Definitions

# Mean curvature

In mathematics, the mean curvature $H$ of a surface $S$ is an extrinsic measure of curvature that comes from differential geometry and that locally describes the curvature of an embedded surface in some ambient space such as Euclidean space.

The concept was introduced by Sophie Germain in her work on elasticity theory.

## Definition

Let $p$ be a point on the surface $S$. Consider all curves $C_i$ on $S$ passing through the point $p$ on the surface. Every such $C_i$ has an associated curvature $K_i$ given at $p$. Of those curvatures $K_i$, at least one is characterized as maximal $kappa_1$ and one as minimal $kappa_2$, and these two curvatures $kappa_1,kappa_2$ are known as the principal curvatures of $S$.

The mean curvature at $pin S$ is the average of curvatures , hence the name:

$H = \left\{1 over 2\right\} \left(kappa_1 + kappa_2\right).$

More generally , for a hypersurface $T$ the mean curvature is given as

$H=frac\left\{1\right\}\left\{n\right\}sum_\left\{i=1\right\}^\left\{n\right\} kappa_\left\{i\right\}.$

More abstractly, the mean curvature is ($frac\left\{1\right\}\left\{n\right\}$ times) the trace of the second fundamental form (or equivalently, the shape operator).

Additionally, the mean curvature $H$ may be written in terms of the covariant derivative $nabla$ as

$Hvec\left\{n\right\} = g^\left\{ij\right\}nabla_inabla_j X,$
using the Gauss-Weingarten relations, where $X\left(x,t\right)$ is a family of smoothly embedded hypersurfaces, $vec\left\{n\right\}$ a unit normal vector, and $g_\left\{ij\right\}$ the metric tensor.

A surface is a minimal surface if and only if the mean curvature is zero. Furthermore, a surface which evolves under the mean curvature of the surface $S$, is said to obey a heat-type equation called the mean curvature flow equation.

The sphere is the only surface of constant positive mean curvature without boundary or singularities.

### Surfaces in 3D space

For a surface defined in 3D space, the mean curvature is related to a unit normal of the surface:

$2 H = nabla cdot hat n$

where the normal chosen affects the sign of the curvature. The sign of the curvature depends on the choice of normal: the curvature is positive if the surface curves "away" from the normal. The formula above holds for surfaces in 3D space defined in any manner, as long as the divergence of the unit normal may be calculated.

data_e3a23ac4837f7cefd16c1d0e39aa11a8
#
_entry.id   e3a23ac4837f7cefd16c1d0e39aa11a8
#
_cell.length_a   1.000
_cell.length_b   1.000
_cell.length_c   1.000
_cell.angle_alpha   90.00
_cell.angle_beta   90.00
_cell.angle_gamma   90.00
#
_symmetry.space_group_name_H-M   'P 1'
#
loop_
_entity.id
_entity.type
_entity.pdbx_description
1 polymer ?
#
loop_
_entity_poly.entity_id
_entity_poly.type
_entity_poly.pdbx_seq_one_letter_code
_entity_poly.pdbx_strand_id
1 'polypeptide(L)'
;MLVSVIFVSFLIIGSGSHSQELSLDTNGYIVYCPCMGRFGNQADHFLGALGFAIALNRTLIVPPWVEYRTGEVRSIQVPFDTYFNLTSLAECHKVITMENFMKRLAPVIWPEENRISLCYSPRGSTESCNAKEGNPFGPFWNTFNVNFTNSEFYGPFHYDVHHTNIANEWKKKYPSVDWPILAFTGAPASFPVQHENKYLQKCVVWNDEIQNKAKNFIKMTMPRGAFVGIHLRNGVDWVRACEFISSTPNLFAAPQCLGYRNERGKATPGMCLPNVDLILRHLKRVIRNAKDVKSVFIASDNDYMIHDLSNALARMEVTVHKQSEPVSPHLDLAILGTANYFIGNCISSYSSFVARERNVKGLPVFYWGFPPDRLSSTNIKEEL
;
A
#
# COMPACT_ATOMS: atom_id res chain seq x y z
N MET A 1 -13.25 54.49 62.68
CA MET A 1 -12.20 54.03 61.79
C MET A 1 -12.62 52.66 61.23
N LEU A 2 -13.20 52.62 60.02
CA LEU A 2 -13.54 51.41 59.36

For the special case of a surface defined as a function of two coordinates, eg $z = S\left(x, y\right)$, and using downward pointing normal the (doubled) mean curvature expression is

begin\left\{align\right\}2 H & = nabla cdot left\left(frac\left\{nabla\left(S - z\right)\right\}
>right)
& = nabla cdot left(frac{nabla S} {sqrt{1 + (nabla S)^2}}right) & = frac{ left(1 + left(frac{partial S}{partial x}right)^2right) frac{partial^2 S}{partial y^2} - 2 frac{partial S}{partial x} frac{partial S}{partial y} frac{partial^2 S}{partial x partial y} + left(1 + left(frac{partial S}{partial y}right)^2right) frac{partial^2 S}{partial x^2} }{left(1 + left(frac{partial S}{partial x}right)^2 + left(frac{partial S}{partial y}right)^2right)^{3/2}}. end{align}

If the surface is additionally known to be axisymmetric with $z = S\left(r\right)$,

$2 H = frac\left\{frac\left\{partial^2 S\right\}\left\{partial r^2\right\}\right\}\left\{left\left(1 + left\left(frac\left\{partial S\right\}\left\{partial r\right\}right\right)^2right\right)^\left\{3/2\right\}\right\} + frac\left\{frac\left\{partial S\right\}\left\{partial r\right\}\right\}\left\{r left\left(1 + left\left(frac\left\{partial S\right\}\left\{partial r\right\}right\right)^2right\right)^\left\{1/2\right\}\right\}.$

## Mean curvature in fluid mechanics

An alternate definition is occasionally used in fluid mechanics to avoid factors of two:

$H_f = \left(kappa_1 + kappa_2\right).$

This results in the pressure according to the Young-Laplace equation inside an equilibrium spherical droplet being surface tension times $H_f$; the two curvatures are equal to the reciprocal of the droplet's radius: $kappa_1 = kappa_2 = r^\left\{-1\right\}$.

## Minimal surfaces

A minimal surface is a surface which has zero mean curvature at all points. Classic examples include the catenoid, helicoid and Enneper surface. Recent discoveries include Costa's minimal surface and the Gyroid.

An extension of the idea of a minimal surface are surfaces of constant mean curvature.